The Ashes is a Test Series played between England and Australia, with each country hosting the series alternately. The Ashes holds a great significance in the history of cricket as it marks the first instance when the dominance of England in cricket was ended. At present, an Ashes series consists of 5 Test matches which are played alternately in England and Australia.
Origin of The Ashes : England - Australia Rivalry
The term Ashes has an interesting story on its origins. On 29 August 1882, the Australian team was playing against England at The Oval. It was a difficult track to bat on and the Australian team ended up scoring only 63 runs in the first innings and 122 runs in the second innings. As it was their home turf, the English were expecting a nice and easy victory. However, Fred Spofforth from the Aussies, took down 14 wickets in the match, with his last 4 wickets coming within a 2-run interval, causing England to come down on their knees. The final attack was made by Harry Boyle who took the tenth wicket even before they could reach the target and hence they dominated the English team even after being dominated throughout the match.
On the next day, the newspapers called it a death of the English Cricket and personified it as a dead man who was to be cremated. Since it was believed that the Ashes of the English Cricket were now with the Australians, the captain of the team, Ivo Bligh, touring to Australia in 1882-83 said he would bring back the Ashes, which at the same time was vowed to be protected by the Australian captain, Billy Murdoch.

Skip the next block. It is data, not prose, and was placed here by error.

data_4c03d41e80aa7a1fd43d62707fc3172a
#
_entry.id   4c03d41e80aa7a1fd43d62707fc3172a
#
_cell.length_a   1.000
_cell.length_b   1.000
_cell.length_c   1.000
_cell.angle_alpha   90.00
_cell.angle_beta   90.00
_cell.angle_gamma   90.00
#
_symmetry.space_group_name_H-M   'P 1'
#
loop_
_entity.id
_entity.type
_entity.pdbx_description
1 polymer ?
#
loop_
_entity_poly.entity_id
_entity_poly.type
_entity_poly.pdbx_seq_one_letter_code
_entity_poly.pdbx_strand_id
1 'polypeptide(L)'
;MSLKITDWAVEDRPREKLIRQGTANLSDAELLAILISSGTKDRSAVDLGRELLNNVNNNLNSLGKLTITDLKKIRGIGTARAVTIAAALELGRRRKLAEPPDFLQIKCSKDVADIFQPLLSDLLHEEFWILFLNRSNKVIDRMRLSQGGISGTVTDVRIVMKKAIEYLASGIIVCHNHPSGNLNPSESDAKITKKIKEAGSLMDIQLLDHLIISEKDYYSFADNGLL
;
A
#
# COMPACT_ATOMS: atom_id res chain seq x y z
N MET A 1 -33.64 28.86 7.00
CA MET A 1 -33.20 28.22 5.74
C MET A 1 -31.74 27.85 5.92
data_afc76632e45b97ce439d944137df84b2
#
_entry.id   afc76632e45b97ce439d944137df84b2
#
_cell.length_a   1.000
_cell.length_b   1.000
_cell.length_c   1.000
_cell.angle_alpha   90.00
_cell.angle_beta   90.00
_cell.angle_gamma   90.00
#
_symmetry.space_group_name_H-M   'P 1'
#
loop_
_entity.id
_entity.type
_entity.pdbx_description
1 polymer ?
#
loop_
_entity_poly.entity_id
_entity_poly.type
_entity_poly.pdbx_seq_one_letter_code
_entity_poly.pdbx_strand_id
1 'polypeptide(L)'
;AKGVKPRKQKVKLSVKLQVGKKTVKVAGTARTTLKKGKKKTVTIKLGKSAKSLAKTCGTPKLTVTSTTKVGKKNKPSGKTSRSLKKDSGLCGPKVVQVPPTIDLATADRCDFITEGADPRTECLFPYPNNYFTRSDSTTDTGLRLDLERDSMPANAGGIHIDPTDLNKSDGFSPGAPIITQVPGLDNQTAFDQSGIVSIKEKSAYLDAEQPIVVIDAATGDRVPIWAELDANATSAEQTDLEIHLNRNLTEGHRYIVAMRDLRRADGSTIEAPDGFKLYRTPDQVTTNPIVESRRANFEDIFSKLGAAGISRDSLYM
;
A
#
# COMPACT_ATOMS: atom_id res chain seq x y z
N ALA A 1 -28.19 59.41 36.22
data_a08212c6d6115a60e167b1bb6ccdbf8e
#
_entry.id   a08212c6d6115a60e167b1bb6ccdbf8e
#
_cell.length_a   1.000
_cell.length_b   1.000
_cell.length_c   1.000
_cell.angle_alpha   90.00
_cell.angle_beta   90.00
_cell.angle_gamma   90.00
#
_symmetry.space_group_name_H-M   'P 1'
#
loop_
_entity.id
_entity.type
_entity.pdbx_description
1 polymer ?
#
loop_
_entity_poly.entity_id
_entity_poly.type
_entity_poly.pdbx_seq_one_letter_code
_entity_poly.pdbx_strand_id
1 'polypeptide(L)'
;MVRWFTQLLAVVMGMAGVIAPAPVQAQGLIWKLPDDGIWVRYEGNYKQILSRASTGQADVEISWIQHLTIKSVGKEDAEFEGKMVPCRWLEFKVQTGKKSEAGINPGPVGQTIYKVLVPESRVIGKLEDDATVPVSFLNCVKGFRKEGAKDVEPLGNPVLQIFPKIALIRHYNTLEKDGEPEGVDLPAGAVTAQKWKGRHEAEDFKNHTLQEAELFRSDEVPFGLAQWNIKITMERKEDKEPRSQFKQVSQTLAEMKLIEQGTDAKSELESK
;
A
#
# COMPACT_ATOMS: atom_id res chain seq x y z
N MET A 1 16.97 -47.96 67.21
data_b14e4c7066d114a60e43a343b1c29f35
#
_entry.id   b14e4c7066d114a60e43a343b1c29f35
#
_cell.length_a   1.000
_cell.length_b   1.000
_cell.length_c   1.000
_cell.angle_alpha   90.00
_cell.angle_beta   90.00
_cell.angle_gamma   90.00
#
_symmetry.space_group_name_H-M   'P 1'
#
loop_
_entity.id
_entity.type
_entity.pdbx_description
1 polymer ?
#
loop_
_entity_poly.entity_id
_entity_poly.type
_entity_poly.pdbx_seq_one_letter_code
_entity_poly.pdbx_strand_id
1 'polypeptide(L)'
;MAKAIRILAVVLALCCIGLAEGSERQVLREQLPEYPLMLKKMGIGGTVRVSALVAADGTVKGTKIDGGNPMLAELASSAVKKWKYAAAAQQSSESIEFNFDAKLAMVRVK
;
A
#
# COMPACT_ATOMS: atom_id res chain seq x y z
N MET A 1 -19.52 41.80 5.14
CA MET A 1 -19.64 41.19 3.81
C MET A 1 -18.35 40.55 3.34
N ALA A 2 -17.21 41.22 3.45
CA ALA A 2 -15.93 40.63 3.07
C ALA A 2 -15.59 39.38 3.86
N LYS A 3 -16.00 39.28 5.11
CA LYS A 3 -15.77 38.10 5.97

Later on that tour, some women of Melbourne gifted the English Captain an urn with Ashes of a Cricket Bail. One of those Melbourne women was Florence Morphy who later on married Bligh, the English Captain within the year. The urn was a personal gift to him, but after his death it was given to the English Cricket Board. This is how the term Ashes was kept alive all these years and is of great significance when it comes to cricket between Australia and England.
The Ashes Trophy
The Ashes, as is a symbol of great significance for either team requires a bigger prize as a symbol of victory. Hence, the winning team is presented a replica of the original Ashes urn. This urn is made up of terracotta like the original urn and is about 11 cm tall. Along with this small urn, a trophy is also presented to the winning team, which is a bigger replica of the Ashes Trophy and is made up of Waterford Crystal. Both the trophies are rolling trophies and the winner takes both of them home as their Ashes award and surrender them before each Ashes series. The crystal trophy came into existence in 1998-99 series and was first presented to the Australian captain Mark Taylor.
The Ashes Award
Another major award that is associated with the Ashes is the Compton Miller Medal, which is a medal presented to the Man of the Series in Ashes. The medal was inaugurated in 2005 and Andrew Flintoff was the inaugural holder of the medal. This medal commemorates the two cricket legends of Australia and England. i.e. Keith Miller and Dennis Compton.
The Ashes Prize Money
However, it is interesting to note that despite being a series of such importance to both Australia and England, no cash prize is awarded to the winning team officially in the prize distribution ceremony after the tournament. However, the National Cricket Board of the Ashes winning team usually rewards the players with Ashes Prize Money in their individual capacities.
1) What is the England vs Australia test series known as?
The test series played between England and Australian cricket teams is called as The Ashes.
2) What are the Ashes made of?
The original Ashes Trophy or the urn contains the ashes of a cricket bail.
3) What is the Ashes trophy size?
The size of the Ashes trophy is about 11 cm in length and is a replica of the original Ashes urn.